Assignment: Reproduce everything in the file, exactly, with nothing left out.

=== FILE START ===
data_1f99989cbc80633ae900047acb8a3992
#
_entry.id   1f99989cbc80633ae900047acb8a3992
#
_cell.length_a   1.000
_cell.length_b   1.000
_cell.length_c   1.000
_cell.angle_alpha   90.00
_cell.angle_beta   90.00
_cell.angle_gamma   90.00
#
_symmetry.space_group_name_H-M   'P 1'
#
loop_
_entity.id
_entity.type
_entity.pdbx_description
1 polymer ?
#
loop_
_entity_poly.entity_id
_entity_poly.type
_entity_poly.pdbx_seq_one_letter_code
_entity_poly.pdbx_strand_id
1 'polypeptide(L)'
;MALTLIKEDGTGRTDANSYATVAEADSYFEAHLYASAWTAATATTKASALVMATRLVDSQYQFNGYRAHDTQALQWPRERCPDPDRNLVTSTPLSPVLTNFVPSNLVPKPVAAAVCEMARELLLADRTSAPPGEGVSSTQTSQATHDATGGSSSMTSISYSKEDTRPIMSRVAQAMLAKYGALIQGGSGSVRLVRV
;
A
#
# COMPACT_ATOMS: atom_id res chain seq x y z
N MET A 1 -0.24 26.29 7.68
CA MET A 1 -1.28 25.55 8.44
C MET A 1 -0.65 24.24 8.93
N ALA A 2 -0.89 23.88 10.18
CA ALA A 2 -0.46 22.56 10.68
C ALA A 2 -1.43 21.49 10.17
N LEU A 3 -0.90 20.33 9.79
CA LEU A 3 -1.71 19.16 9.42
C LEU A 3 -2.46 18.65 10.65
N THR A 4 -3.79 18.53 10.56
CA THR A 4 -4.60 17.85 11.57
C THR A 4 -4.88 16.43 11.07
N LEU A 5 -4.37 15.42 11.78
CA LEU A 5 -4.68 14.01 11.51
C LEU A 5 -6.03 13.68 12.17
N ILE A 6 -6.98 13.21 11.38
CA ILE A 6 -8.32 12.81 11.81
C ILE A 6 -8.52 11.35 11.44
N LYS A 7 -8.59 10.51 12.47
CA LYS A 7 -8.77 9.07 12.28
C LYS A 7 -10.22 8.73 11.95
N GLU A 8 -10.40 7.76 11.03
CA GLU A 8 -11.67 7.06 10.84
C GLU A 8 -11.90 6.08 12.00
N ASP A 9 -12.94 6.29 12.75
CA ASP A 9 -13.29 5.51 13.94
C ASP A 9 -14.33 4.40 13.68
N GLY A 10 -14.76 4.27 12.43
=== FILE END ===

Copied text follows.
data_1f99989cbc80633ae900047acb8a3992
#
_entry.id   1f99989cbc80633ae900047acb8a3992
#
_cell.length_a   1.000
_cell.length_b   1.000
_cell.length_c   1.000
_cell.angle_alpha   90.00
_cell.angle_beta   90.00
_cell.angle_gamma   90.00
#
_symmetry.space_group_name_H-M   'P 1'
#
loop_
_entity.id
_entity.type
_entity.pdbx_description
1 polymer ?
#
loop_
_entity_poly.entity_id
_entity_poly.type
_entity_poly.pdbx_seq_one_letter_code
_entity_poly.pdbx_strand_id
1 'polypeptide(L)'
;MALTLIKEDGTGRTDANSYATVAEADSYFEAHLYASAWTAATATTKASALVMATRLVDSQYQFNGYRAHDTQALQWPRERCPDPDRNLVTSTPLSPVLTNFVPSNLVPKPVAAAVCEMARELLLADRTSAPPGEGVSSTQTSQATHDATGGSSSMTSISYSKEDTRPIMSRVAQAMLAKYGALIQGGSGSVRLVRV
;
A
#
# COMPACT_ATOMS: atom_id res chain seq x y z
N MET A 1 -0.24 26.29 7.68
CA MET A 1 -1.28 25.55 8.44
C MET A 1 -0.65 24.24 8.93
N ALA A 2 -0.89 23.88 10.18
CA ALA A 2 -0.46 22.56 10.68
C ALA A 2 -1.43 21.49 10.17
N LEU A 3 -0.90 20.33 9.79
CA LEU A 3 -1.71 19.16 9.42
C LEU A 3 -2.46 18.65 10.65
N THR A 4 -3.79 18.53 10.56
CA THR A 4 -4.60 17.85 11.57
C THR A 4 -4.88 16.43 11.07
N LEU A 5 -4.37 15.42 11.78
CA LEU A 5 -4.68 14.01 11.51
C LEU A 5 -6.03 13.68 12.17
N ILE A 6 -6.98 13.21 11.38
CA ILE A 6 -8.32 12.81 11.81
C ILE A 6 -8.52 11.35 11.44
N LYS A 7 -8.59 10.51 12.47
CA LYS A 7 -8.77 9.07 12.28
C LYS A 7 -10.22 8.73 11.95
N GLU A 8 -10.40 7.76 11.03
CA GLU A 8 -11.67 7.06 10.84
C GLU A 8 -11.90 6.08 12.00
N ASP A 9 -12.94 6.29 12.75
CA ASP A 9 -13.29 5.51 13.94
C ASP A 9 -14.33 4.40 13.68
N GLY A 10 -14.76 4.27 12.43